To summarise, there are two main reasons why Airport connections might end up being over-emphasised compared to other transport needs:
- Politicians, senior bureaucrats, business leaders, media and other members of the ‘elite’ use Airports far more frequently than the average person – so therefore connections to airports are a much bigger deal for them than for most people.
- A very wide variety of people travel to the Airport over the course of a year, compared to other key places. This means that a lot of people experience travel conditions to and from airports, even if they do so quite rarely.
What seems to be lacking in Auckland discussions is good data and useful metrics to compare different corridors against each other. Alon does this for New York, which illustrates how poor Airport connections perform compared to other projects.
None of this makes airport transit a great idea. Of course some projects are good, but the basic picture is still one in which per rider spending on airport connectors is persistently higher than on other projects, by a large factor. In New York, the JFK AirTrain cost about $2 billion in today’s money and carries 6.4 million riders a year, which would correspond to 21,000 weekday riders if it had the same annual-to-weekday passenger ratio as regular transit, 300 (it has a much higher ratio, since air travel does not dip on weekends the way commuter travel does). This is around $100,000 per rider, which contrasts with $20,000 for Second Avenue Subway Phase 1 if ridership projections hold. Earlier this year, the de Blasio administration proposed a developed-oriented waterfront light rail, projected to cost $1.7 billion and get 16 million riders a year, which corresponds to about $32,000 per daily rider; a subsequent estimate pegs it at $2.5 billion, or $47,000 per rider, still half as high as how much the AirTrain cost.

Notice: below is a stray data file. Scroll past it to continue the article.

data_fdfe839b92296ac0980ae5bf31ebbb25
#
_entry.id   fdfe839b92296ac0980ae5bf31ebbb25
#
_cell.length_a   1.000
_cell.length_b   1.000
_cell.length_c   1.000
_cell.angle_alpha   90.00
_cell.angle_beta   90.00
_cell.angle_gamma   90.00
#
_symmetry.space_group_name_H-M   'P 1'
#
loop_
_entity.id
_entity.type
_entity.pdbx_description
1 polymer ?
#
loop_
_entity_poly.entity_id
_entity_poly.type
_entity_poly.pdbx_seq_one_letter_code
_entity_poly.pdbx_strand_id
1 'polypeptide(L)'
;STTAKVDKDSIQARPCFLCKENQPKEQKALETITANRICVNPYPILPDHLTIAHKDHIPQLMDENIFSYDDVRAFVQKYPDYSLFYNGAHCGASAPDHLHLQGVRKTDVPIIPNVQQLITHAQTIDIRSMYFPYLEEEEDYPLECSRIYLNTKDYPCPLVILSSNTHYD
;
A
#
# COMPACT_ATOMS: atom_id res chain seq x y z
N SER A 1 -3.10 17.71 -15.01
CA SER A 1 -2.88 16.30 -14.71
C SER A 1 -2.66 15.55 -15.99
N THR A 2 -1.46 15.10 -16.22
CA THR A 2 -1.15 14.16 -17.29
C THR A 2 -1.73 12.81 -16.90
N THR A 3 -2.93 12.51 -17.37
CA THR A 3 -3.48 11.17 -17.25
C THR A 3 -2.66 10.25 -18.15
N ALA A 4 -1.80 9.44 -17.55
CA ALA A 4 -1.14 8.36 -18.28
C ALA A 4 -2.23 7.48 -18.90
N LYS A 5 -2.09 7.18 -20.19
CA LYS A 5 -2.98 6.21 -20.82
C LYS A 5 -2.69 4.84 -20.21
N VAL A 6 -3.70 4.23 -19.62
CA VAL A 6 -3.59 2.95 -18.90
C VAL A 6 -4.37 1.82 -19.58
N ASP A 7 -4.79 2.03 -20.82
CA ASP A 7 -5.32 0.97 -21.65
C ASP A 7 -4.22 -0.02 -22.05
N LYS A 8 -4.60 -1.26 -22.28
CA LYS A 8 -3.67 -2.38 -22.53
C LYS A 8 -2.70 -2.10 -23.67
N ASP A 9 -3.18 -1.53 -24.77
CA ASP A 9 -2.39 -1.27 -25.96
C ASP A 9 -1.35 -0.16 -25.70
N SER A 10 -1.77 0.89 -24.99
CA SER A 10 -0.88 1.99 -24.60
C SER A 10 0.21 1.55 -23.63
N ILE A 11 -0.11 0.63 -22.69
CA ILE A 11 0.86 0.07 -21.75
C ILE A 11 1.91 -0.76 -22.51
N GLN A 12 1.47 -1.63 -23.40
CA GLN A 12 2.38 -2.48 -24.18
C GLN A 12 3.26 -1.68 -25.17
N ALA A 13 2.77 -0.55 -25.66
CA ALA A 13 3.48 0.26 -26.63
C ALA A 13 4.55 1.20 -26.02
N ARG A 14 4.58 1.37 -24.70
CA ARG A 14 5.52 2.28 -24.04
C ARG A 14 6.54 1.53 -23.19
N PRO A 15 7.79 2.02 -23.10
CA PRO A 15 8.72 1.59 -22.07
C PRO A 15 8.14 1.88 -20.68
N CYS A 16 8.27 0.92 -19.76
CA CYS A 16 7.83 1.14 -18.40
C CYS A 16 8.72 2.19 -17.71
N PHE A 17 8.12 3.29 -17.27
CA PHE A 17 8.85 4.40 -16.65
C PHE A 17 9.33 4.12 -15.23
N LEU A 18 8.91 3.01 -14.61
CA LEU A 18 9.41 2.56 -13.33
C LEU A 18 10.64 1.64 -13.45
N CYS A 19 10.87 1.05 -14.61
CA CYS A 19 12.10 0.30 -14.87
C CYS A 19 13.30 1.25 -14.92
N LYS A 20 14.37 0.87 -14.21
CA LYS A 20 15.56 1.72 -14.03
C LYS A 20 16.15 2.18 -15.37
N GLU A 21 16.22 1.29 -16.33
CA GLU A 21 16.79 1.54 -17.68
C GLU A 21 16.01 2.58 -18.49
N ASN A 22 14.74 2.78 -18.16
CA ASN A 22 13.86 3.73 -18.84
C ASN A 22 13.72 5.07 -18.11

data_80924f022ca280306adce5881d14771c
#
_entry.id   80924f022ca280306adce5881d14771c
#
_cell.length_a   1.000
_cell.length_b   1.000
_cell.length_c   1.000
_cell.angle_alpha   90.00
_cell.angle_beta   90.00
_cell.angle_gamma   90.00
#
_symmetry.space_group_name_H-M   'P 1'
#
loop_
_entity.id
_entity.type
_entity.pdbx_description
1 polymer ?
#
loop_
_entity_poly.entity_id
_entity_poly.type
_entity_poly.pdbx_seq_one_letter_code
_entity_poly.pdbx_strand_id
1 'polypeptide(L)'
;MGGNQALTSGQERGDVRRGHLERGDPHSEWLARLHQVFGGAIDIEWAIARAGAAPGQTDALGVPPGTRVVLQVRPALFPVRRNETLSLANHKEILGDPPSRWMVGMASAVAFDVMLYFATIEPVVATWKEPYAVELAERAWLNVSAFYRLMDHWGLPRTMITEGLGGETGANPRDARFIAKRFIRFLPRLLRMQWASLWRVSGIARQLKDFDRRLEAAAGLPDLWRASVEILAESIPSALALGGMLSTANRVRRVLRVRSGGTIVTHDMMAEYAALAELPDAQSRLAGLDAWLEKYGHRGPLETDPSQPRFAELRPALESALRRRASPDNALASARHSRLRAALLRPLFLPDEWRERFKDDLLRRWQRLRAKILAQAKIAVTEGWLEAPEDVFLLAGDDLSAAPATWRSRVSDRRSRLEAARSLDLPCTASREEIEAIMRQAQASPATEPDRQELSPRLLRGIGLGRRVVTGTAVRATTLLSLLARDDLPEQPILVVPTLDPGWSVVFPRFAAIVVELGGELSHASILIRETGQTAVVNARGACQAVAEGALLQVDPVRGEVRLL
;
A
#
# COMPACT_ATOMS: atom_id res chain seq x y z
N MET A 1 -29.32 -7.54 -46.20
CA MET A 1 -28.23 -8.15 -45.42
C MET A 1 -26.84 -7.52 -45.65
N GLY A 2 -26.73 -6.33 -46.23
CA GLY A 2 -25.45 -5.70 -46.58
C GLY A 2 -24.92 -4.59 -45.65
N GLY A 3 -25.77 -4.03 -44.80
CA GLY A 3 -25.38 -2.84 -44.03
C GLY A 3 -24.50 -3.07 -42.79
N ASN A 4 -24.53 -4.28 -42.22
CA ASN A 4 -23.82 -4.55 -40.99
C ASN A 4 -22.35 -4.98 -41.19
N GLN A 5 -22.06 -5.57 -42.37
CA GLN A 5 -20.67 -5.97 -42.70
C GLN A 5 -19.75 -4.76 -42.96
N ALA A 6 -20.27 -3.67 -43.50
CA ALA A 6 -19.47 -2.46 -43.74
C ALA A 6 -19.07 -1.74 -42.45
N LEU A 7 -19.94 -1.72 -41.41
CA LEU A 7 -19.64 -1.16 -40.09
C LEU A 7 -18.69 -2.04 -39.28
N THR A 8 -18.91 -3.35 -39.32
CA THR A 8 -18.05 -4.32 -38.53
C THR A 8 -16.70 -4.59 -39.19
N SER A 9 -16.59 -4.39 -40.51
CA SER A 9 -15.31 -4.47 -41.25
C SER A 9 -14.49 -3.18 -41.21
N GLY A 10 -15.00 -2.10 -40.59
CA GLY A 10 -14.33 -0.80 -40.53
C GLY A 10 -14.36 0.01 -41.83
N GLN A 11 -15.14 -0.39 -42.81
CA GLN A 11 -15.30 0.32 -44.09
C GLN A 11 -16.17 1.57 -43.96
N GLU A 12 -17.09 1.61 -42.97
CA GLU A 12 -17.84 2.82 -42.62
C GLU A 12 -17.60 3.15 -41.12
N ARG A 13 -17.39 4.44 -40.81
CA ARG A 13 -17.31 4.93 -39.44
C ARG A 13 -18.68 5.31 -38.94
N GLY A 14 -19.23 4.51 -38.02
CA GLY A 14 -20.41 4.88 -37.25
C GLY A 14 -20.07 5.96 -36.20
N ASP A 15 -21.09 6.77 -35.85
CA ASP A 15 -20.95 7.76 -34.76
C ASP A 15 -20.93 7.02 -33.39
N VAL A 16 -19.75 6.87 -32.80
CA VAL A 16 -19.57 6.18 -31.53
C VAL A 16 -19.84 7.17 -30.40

Avoiding this over-emphasis on airport connections will continue to be difficult in the absence of good data, because the allure of good airport connections is strong in both political elites who use airports extremely frequently, as well as the broader public who use them occasionally.
Of course this isn’t to say that Auckland Airport doesn’t need rapid transit connections from both the north and the east. But rather, we shouldn’t over-emphasise the ‘end to end’ element of what the broader City Centre to Mangere light rail project does, and we certainly shouldn’t go out of our way to serve the airport with enormously expensive infrastructure – especially if that means ongoing delays to other key rapid transit corridors, especially in the northwest. Given this, it feels like Auckland is getting the balance about right.